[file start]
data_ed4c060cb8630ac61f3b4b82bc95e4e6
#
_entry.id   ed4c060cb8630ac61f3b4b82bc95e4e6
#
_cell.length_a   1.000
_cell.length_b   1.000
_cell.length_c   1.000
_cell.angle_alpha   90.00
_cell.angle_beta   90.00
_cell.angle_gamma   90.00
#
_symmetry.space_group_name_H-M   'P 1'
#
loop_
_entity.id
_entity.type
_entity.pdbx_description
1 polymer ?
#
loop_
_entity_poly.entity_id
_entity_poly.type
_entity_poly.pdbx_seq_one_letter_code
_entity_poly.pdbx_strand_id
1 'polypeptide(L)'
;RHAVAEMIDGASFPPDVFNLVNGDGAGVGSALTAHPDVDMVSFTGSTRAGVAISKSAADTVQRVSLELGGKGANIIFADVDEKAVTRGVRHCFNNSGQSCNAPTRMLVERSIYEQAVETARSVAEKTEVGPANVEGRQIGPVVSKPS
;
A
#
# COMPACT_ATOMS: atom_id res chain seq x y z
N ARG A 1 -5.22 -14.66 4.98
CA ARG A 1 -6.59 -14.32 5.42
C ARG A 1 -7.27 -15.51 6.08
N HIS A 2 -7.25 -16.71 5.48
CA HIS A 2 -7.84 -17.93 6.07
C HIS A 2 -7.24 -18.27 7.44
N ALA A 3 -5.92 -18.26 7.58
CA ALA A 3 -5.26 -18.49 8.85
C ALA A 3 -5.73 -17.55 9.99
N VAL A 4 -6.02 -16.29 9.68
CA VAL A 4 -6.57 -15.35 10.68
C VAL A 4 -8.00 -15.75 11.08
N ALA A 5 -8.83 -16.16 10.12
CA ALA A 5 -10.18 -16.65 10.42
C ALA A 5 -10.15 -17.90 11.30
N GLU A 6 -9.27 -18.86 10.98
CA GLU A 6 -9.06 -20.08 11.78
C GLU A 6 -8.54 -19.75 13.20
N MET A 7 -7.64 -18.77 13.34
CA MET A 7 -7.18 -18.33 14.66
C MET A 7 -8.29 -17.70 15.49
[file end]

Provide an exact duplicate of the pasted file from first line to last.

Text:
data_ed4c060cb8630ac61f3b4b82bc95e4e6
#
_entry.id   ed4c060cb8630ac61f3b4b82bc95e4e6
#
_cell.length_a   1.000
_cell.length_b   1.000
_cell.length_c   1.000
_cell.angle_alpha   90.00
_cell.angle_beta   90.00
_cell.angle_gamma   90.00
#
_symmetry.space_group_name_H-M   'P 1'
#
loop_
_entity.id
_entity.type
_entity.pdbx_description
1 polymer ?
#
loop_
_entity_poly.entity_id
_entity_poly.type
_entity_poly.pdbx_seq_one_letter_code
_entity_poly.pdbx_strand_id
1 'polypeptide(L)'
;RHAVAEMIDGASFPPDVFNLVNGDGAGVGSALTAHPDVDMVSFTGSTRAGVAISKSAADTVQRVSLELGGKGANIIFADVDEKAVTRGVRHCFNNSGQSCNAPTRMLVERSIYEQAVETARSVAEKTEVGPANVEGRQIGPVVSKPS
;
A
#
# COMPACT_ATOMS: atom_id res chain seq x y z
N ARG A 1 -5.22 -14.66 4.98
CA ARG A 1 -6.59 -14.32 5.42
C ARG A 1 -7.27 -15.51 6.08
N HIS A 2 -7.25 -16.71 5.48
CA HIS A 2 -7.84 -17.93 6.07
C HIS A 2 -7.24 -18.27 7.44
N ALA A 3 -5.92 -18.26 7.58
CA ALA A 3 -5.26 -18.49 8.85
C ALA A 3 -5.73 -17.55 9.99
N VAL A 4 -6.02 -16.29 9.68
CA VAL A 4 -6.57 -15.35 10.68
C VAL A 4 -8.00 -15.75 11.08
N ALA A 5 -8.83 -16.16 10.12
CA ALA A 5 -10.18 -16.65 10.42
C ALA A 5 -10.15 -17.90 11.30
N GLU A 6 -9.27 -18.86 10.98
CA GLU A 6 -9.06 -20.08 11.78
C GLU A 6 -8.54 -19.75 13.20
N MET A 7 -7.64 -18.77 13.34
CA MET A 7 -7.18 -18.33 14.66
C MET A 7 -8.29 -17.70 15.49